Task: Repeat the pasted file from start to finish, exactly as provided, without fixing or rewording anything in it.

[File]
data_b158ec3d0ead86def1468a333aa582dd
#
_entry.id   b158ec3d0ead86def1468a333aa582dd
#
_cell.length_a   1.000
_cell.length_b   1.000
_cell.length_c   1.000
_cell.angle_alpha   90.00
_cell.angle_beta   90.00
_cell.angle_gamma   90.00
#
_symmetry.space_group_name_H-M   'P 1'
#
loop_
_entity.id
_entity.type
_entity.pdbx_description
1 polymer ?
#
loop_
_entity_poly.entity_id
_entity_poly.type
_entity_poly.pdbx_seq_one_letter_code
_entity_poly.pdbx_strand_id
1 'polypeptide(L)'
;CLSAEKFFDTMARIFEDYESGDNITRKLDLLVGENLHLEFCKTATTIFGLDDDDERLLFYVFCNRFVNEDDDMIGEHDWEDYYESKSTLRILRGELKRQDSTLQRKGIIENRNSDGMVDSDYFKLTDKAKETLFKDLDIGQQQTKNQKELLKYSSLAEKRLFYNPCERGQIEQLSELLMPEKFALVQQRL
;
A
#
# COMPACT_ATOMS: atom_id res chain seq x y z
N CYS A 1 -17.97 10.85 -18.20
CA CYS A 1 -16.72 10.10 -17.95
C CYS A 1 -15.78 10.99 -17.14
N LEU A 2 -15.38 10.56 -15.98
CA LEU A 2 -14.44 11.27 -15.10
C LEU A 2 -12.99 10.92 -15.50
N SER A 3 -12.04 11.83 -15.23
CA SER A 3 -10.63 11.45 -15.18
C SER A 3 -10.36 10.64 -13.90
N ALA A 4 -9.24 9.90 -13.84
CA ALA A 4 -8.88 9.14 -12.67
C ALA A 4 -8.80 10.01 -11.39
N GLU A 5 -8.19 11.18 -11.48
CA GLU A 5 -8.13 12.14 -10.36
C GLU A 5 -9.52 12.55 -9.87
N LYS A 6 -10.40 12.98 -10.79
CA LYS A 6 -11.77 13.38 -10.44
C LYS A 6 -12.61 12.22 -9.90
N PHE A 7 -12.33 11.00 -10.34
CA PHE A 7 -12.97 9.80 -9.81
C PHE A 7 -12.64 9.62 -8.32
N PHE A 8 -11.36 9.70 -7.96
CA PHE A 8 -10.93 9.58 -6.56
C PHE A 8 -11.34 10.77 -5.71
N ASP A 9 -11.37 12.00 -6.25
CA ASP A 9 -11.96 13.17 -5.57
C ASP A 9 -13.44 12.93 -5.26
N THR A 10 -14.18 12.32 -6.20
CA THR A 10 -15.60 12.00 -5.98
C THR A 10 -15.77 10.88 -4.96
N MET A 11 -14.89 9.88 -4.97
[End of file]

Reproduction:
data_b158ec3d0ead86def1468a333aa582dd
#
_entry.id   b158ec3d0ead86def1468a333aa582dd
#
_cell.length_a   1.000
_cell.length_b   1.000
_cell.length_c   1.000
_cell.angle_alpha   90.00
_cell.angle_beta   90.00
_cell.angle_gamma   90.00
#
_symmetry.space_group_name_H-M   'P 1'
#
loop_
_entity.id
_entity.type
_entity.pdbx_description
1 polymer ?
#
loop_
_entity_poly.entity_id
_entity_poly.type
_entity_poly.pdbx_seq_one_letter_code
_entity_poly.pdbx_strand_id
1 'polypeptide(L)'
;CLSAEKFFDTMARIFEDYESGDNITRKLDLLVGENLHLEFCKTATTIFGLDDDDERLLFYVFCNRFVNEDDDMIGEHDWEDYYESKSTLRILRGELKRQDSTLQRKGIIENRNSDGMVDSDYFKLTDKAKETLFKDLDIGQQQTKNQKELLKYSSLAEKRLFYNPCERGQIEQLSELLMPEKFALVQQRL
;
A
#
# COMPACT_ATOMS: atom_id res chain seq x y z
N CYS A 1 -17.97 10.85 -18.20
CA CYS A 1 -16.72 10.10 -17.95
C CYS A 1 -15.78 10.99 -17.14
N LEU A 2 -15.38 10.56 -15.98
CA LEU A 2 -14.44 11.27 -15.10
C LEU A 2 -12.99 10.92 -15.50
N SER A 3 -12.04 11.83 -15.23
CA SER A 3 -10.63 11.45 -15.18
C SER A 3 -10.36 10.64 -13.90
N ALA A 4 -9.24 9.90 -13.84
CA ALA A 4 -8.88 9.14 -12.67
C ALA A 4 -8.80 10.01 -11.39
N GLU A 5 -8.19 11.18 -11.48
CA GLU A 5 -8.13 12.14 -10.36
C GLU A 5 -9.52 12.55 -9.87
N LYS A 6 -10.40 12.98 -10.79
CA LYS A 6 -11.77 13.38 -10.44
C LYS A 6 -12.61 12.22 -9.90
N PHE A 7 -12.33 11.00 -10.34
CA PHE A 7 -12.97 9.80 -9.81
C PHE A 7 -12.64 9.62 -8.32
N PHE A 8 -11.36 9.70 -7.96
CA PHE A 8 -10.93 9.58 -6.56
C PHE A 8 -11.34 10.77 -5.71
N ASP A 9 -11.37 12.00 -6.25
CA ASP A 9 -11.96 13.17 -5.57
C ASP A 9 -13.44 12.93 -5.26
N THR A 10 -14.18 12.32 -6.20
CA THR A 10 -15.60 12.00 -5.98
C THR A 10 -15.77 10.88 -4.96
N MET A 11 -14.89 9.88 -4.97